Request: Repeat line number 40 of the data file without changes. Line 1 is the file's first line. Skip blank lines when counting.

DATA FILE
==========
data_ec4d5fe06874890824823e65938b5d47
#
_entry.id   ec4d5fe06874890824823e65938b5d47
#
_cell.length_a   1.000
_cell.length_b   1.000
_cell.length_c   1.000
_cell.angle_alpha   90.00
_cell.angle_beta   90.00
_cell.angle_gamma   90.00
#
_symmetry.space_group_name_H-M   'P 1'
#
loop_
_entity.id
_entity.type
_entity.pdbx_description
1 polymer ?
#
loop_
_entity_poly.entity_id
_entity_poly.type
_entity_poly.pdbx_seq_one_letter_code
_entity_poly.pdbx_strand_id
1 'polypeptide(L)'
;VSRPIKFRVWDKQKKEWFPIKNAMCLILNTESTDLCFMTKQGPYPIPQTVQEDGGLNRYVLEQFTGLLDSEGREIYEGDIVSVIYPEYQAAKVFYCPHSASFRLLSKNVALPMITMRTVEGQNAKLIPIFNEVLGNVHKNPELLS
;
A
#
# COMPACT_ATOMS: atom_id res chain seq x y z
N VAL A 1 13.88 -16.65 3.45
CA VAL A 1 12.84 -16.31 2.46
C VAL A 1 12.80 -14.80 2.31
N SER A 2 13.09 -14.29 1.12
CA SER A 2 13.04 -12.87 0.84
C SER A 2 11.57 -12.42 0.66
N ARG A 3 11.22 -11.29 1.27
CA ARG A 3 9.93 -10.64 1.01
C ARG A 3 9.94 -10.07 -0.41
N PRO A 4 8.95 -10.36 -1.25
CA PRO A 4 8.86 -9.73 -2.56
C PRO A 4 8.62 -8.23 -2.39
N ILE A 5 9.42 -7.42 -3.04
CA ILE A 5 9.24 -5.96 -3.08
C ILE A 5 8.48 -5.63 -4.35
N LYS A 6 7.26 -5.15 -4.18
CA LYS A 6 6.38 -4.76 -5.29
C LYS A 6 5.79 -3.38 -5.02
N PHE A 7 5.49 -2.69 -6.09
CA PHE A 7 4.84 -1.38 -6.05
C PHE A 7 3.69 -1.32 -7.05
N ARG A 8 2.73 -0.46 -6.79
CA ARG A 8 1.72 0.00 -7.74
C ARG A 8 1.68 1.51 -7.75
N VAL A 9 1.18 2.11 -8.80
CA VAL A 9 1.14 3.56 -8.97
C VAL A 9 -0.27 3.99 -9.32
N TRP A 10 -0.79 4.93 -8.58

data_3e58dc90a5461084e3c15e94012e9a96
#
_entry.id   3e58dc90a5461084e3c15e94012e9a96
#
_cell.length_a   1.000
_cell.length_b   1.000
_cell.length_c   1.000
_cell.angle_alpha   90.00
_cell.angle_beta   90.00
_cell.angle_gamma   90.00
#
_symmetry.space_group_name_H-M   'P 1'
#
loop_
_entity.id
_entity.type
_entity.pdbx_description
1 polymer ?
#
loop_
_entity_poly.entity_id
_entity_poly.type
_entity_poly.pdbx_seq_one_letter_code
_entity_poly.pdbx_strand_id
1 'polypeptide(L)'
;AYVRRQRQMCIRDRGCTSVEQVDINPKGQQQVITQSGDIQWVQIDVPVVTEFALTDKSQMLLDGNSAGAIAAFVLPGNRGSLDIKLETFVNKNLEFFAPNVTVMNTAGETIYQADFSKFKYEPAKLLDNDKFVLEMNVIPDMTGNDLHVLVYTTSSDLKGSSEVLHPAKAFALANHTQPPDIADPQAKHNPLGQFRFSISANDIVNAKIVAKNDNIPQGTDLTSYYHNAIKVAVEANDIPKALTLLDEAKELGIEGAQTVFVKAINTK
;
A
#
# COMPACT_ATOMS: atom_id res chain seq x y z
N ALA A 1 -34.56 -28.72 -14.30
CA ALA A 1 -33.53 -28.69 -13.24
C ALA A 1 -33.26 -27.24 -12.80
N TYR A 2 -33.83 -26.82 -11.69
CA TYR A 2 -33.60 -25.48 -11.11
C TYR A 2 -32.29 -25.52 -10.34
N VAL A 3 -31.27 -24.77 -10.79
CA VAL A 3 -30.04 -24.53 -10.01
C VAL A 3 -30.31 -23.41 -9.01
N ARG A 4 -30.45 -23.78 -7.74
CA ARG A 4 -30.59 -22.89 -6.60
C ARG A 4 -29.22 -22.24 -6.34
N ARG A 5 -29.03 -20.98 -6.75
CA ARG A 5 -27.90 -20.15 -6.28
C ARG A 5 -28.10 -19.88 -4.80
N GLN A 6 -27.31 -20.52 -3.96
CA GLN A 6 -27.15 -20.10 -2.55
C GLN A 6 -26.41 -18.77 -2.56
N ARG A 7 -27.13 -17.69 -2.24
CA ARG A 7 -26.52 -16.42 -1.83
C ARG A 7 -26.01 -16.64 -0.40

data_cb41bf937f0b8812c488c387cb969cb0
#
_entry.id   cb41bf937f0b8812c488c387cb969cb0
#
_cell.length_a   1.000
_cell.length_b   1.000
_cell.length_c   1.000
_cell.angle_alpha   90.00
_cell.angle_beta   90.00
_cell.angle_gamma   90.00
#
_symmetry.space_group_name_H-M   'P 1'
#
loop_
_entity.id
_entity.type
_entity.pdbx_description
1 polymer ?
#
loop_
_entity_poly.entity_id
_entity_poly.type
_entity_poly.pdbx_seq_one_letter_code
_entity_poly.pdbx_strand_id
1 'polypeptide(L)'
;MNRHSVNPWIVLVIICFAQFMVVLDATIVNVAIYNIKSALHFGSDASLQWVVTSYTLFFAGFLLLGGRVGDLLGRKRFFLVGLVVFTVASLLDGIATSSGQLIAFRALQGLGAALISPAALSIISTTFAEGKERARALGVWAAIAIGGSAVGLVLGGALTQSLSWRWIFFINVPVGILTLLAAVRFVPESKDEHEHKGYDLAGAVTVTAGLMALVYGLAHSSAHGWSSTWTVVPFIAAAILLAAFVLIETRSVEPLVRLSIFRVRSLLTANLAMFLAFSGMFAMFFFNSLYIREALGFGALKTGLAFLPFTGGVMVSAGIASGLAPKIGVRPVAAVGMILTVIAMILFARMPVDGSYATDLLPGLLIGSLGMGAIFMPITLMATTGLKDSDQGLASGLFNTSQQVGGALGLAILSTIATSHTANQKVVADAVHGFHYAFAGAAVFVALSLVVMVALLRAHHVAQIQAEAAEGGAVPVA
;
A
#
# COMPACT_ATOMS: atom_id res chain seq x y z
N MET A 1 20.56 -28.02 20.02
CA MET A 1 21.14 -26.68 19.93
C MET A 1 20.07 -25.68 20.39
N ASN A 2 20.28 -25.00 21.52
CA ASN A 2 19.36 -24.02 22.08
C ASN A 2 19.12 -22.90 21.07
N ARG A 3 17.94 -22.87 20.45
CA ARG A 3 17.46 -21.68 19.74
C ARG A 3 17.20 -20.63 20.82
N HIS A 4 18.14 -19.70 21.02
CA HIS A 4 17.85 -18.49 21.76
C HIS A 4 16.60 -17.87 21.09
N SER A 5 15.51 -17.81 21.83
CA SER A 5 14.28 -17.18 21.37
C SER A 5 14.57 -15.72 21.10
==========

N PRO A 4 8.95 -10.36 -1.25